National Middle Child Day
National Middle Child Day is dedicated to all middle children who felt left out while growing up, and to those middle children whose activities always seemed to be limited because they were told they were either too young or too old. The holiday was started in 1986 by Elizabeth Walker and originally was known as Middle Children's Day. The day was initially celebrated on the second Saturday in August but has since shifted to be held on August 12.
The day rests on the assumption of the validity of the middle child syndrome, which is the belief that middle children feel neglected and excluded compared to their siblings. Middle child syndrome posits that the birth of a first child is an inherently special occasion, which draws parents close to this child. Furthermore, the first child has all their parents attention to themselves until the next child comes along. The youngest child is special for being the baby of the family and may keep that title throughout their life. They also may get all the attention after their siblings leave the house. In essence, the middle child doesn't have a special role and never has their parents' attention solely focused on them.
There are a multitude of stereotypes that accompany the middle child syndrome, such as the belief that middle children are negative, resentful, and don't have any drive. However, it has been shown that being a middle child doesn't mean that one will do worse off in life. Birth order matters a bit, but not as much as some think. Other factors such as genes, environment, and peer group may be more important.
Still, being a middle child may have some effect on a child, and they sometimes have to work to overcome notions people have about them. It is largely accepted that birth order affects personality a bit. There are what are known as the Big Five personality traits—extroversion, agreeableness, neuroticism, conscientiousness, and openness to experience—and they may all be affected. The first and last children are typically more extroverted and outgoing, while middle children tend to be more introverted and quieter. They may have lower self-esteem, which can be seen as being positive, however, because it means they also don't have large egos. It is also accepted that birth order can affect IQ and mental health. The firstborn tends to have a higher IQ, but this is not always the case.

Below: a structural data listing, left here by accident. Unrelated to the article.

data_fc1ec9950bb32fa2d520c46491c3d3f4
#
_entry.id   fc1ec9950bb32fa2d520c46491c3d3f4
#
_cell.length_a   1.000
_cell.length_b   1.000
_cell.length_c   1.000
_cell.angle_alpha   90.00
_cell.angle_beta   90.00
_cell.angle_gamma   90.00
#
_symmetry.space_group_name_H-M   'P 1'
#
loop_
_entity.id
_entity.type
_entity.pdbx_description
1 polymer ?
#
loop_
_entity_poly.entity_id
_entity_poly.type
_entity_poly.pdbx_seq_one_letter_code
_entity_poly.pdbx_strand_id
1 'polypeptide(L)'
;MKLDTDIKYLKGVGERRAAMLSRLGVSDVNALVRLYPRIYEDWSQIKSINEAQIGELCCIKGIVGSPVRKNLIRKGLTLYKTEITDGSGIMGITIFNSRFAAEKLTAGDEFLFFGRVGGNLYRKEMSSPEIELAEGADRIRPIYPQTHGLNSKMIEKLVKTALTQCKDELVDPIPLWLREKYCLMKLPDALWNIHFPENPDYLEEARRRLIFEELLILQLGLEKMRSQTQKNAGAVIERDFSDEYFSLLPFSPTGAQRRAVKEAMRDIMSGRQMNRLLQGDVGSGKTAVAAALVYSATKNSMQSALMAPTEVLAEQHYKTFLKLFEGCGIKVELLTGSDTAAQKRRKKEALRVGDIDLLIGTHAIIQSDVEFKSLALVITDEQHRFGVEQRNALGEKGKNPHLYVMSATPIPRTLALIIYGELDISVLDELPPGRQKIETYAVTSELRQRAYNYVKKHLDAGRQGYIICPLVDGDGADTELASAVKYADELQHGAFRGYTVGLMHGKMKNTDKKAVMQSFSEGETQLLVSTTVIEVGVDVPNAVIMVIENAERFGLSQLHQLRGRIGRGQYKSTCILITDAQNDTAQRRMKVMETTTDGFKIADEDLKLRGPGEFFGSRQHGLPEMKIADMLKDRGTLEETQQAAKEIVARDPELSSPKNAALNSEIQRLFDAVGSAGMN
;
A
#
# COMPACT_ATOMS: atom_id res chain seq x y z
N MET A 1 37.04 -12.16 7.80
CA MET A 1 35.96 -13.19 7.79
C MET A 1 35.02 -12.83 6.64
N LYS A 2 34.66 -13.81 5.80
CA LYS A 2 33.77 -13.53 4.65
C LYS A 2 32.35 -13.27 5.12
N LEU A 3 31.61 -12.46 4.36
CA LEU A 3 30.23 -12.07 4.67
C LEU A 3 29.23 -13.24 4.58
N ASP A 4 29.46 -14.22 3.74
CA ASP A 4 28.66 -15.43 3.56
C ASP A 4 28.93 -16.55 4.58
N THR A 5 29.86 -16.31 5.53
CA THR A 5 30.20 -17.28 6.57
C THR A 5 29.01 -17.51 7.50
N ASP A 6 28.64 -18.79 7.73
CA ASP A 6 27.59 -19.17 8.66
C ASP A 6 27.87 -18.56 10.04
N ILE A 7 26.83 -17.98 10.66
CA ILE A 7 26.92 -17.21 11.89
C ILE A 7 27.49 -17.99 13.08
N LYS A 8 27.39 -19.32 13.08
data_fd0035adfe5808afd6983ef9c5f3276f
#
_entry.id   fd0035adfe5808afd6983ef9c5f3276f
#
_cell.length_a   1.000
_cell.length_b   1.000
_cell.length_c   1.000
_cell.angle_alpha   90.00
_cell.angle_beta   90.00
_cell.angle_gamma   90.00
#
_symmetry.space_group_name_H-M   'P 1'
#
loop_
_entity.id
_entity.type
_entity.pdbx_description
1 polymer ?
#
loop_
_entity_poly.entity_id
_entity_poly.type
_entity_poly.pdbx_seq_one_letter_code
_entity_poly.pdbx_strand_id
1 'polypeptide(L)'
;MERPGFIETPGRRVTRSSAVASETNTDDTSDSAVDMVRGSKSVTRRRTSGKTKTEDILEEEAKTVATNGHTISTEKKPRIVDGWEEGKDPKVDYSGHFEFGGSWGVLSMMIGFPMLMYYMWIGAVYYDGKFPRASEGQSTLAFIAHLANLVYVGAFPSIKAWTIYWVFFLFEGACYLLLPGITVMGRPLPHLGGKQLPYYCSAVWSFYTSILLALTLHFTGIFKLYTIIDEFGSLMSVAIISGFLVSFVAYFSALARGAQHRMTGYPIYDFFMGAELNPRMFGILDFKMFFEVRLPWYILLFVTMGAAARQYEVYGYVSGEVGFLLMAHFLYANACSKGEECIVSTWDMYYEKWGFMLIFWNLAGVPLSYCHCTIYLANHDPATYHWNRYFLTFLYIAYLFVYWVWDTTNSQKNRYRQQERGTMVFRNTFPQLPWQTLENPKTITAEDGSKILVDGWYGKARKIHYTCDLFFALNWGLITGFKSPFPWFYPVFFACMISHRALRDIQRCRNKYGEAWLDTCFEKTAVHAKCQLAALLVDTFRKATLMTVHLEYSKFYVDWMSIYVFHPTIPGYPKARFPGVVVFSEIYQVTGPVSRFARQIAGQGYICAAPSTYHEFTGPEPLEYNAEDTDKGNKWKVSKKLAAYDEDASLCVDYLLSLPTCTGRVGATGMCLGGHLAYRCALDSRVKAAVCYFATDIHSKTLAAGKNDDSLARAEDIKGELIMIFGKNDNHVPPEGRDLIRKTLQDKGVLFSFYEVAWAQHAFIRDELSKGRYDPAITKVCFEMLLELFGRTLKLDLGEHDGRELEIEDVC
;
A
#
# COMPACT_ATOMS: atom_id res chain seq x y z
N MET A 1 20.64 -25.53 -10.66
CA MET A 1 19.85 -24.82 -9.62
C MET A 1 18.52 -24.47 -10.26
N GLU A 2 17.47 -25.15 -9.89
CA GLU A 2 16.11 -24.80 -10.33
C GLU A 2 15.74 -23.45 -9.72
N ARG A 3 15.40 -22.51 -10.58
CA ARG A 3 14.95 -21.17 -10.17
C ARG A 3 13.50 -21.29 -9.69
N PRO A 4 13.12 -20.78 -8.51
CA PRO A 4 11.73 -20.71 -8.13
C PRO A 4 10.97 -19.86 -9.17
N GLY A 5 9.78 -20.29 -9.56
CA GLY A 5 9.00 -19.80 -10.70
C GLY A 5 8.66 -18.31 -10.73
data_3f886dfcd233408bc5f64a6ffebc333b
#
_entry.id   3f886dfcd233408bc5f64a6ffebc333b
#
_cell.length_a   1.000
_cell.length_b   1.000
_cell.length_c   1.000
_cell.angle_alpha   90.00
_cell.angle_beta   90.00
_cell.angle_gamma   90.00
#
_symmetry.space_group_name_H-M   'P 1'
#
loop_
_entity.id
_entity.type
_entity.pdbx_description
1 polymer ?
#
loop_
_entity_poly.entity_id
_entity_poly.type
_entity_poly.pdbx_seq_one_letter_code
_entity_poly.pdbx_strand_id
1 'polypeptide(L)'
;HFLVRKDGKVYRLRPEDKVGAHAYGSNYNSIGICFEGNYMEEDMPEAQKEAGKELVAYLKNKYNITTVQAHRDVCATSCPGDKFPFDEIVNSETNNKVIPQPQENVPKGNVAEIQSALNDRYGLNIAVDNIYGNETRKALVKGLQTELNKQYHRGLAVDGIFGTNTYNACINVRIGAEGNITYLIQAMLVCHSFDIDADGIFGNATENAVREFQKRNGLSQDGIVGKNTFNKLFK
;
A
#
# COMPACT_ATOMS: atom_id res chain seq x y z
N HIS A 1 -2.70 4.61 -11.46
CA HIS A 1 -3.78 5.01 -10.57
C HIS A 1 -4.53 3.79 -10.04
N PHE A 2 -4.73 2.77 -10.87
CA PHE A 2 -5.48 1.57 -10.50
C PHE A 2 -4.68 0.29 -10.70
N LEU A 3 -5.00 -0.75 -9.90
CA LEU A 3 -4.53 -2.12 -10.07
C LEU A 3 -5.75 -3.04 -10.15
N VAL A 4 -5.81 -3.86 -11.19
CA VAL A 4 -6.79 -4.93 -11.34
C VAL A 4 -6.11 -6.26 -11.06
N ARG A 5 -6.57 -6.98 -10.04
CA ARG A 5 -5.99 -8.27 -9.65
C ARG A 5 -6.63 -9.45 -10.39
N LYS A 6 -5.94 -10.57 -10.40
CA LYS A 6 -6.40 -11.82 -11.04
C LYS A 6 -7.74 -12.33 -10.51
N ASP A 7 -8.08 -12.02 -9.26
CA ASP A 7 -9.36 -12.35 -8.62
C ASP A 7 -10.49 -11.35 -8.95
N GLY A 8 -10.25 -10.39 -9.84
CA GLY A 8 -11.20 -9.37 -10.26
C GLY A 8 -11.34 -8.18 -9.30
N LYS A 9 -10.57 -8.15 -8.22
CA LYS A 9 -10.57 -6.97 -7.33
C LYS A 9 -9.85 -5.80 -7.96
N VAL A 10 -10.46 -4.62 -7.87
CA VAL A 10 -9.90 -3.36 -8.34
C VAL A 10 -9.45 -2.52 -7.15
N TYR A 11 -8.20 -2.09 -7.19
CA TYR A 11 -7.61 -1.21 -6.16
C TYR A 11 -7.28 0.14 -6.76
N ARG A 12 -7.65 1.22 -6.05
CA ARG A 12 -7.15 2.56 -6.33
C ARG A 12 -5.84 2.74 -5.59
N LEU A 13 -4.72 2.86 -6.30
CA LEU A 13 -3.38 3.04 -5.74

Middle children are often good team players and team leaders. They may be more neglected when growing up, but this may benefit them eventually. It helps them become more independent, resourceful, innovative, and empathetic. They become good negotiators, and can compromise, argue successfully, and practice patience well. They generally don't like conflict, and they are often cooperative, possibly because they were not used to getting their way when they were growing up. Being that they were in the middle, they may have had to negotiate to get what they wanted. Their older sibling may have been bigger and been able to take what they wanted, while their younger sibling may have been able to whine to get their way. Thus, they may have learned how to negotiate.
Middle children are seen as being driven, although not as driven as first-born children. They also are associated with being devoted to and motivated by principles and social causes like justice and fairness, which stems from them being an underdog while growing up. Studies have also shown them to be more creative and artistic than their siblings, but also the most envious of all children, and the least talkative. Some studies do seem to be contradictory, as one says middle children are less bold, while another says they are more likely to take risks and more open to new experiences—so there is no final word on what it means to be a middle child. The bottom line seems to be that middle children may have some obstacles to overcome, but those obstacles allow them to learn skills, and they are just as likely to be successful as the other children in a family. National Middle Child Day is dedicated to all middle children who overcome obstacles to lead successful lives.
National Middle Child Day, also known as Middle Child's Day, Middle Children's Day, and National Middle Children's Day, is observed next on Wednesday, August 12th, 2020. It has always been observed annually on August 12th.
How to Observe
Celebrate middle children today! If you have a middle child, do something extra special for them today, and let them know how important they are to you. You could do the same for the middle children of others as well. If you are a middle child, take pride in your position in life and celebrate yourself!
|Observed||First Year||Last Year|
|annually on August 12th||-||-|
Middle Child's Day
Middle Children's Day
National Middle Children's Day
Elizabeth Walker in 1986